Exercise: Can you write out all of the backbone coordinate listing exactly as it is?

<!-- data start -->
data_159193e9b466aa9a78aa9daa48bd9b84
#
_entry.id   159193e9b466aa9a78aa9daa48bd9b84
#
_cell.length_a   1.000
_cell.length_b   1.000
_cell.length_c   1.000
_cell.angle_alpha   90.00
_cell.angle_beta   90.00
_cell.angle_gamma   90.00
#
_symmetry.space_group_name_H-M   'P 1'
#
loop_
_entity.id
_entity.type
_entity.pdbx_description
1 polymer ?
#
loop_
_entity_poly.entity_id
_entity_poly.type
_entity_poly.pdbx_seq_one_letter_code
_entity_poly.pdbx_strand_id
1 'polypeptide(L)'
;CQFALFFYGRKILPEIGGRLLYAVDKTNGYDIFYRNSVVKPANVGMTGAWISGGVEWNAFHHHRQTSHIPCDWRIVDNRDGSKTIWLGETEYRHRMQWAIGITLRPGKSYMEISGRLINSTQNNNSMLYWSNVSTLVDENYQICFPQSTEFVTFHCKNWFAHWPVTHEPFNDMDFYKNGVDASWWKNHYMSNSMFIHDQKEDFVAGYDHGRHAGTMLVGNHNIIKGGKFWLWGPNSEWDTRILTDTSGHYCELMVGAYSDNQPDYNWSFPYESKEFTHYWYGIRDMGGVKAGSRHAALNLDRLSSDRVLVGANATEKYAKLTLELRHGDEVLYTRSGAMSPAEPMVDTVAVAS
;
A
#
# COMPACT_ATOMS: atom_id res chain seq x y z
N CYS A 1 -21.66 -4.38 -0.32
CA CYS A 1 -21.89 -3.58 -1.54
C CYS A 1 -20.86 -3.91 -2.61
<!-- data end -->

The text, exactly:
data_159193e9b466aa9a78aa9daa48bd9b84
#
_entry.id   159193e9b466aa9a78aa9daa48bd9b84
#
_cell.length_a   1.000
_cell.length_b   1.000
_cell.length_c   1.000
_cell.angle_alpha   90.00
_cell.angle_beta   90.00
_cell.angle_gamma   90.00
#
_symmetry.space_group_name_H-M   'P 1'
#
loop_
_entity.id
_entity.type
_entity.pdbx_description
1 polymer ?
#
loop_
_entity_poly.entity_id
_entity_poly.type
_entity_poly.pdbx_seq_one_letter_code
_entity_poly.pdbx_strand_id
1 'polypeptide(L)'
;CQFALFFYGRKILPEIGGRLLYAVDKTNGYDIFYRNSVVKPANVGMTGAWISGGVEWNAFHHHRQTSHIPCDWRIVDNRDGSKTIWLGETEYRHRMQWAIGITLRPGKSYMEISGRLINSTQNNNSMLYWSNVSTLVDENYQICFPQSTEFVTFHCKNWFAHWPVTHEPFNDMDFYKNGVDASWWKNHYMSNSMFIHDQKEDFVAGYDHGRHAGTMLVGNHNIIKGGKFWLWGPNSEWDTRILTDTSGHYCELMVGAYSDNQPDYNWSFPYESKEFTHYWYGIRDMGGVKAGSRHAALNLDRLSSDRVLVGANATEKYAKLTLELRHGDEVLYTRSGAMSPAEPMVDTVAVAS
;
A
#
# COMPACT_ATOMS: atom_id res chain seq x y z
N CYS A 1 -21.66 -4.38 -0.32
CA CYS A 1 -21.89 -3.58 -1.54
C CYS A 1 -20.86 -3.91 -2.61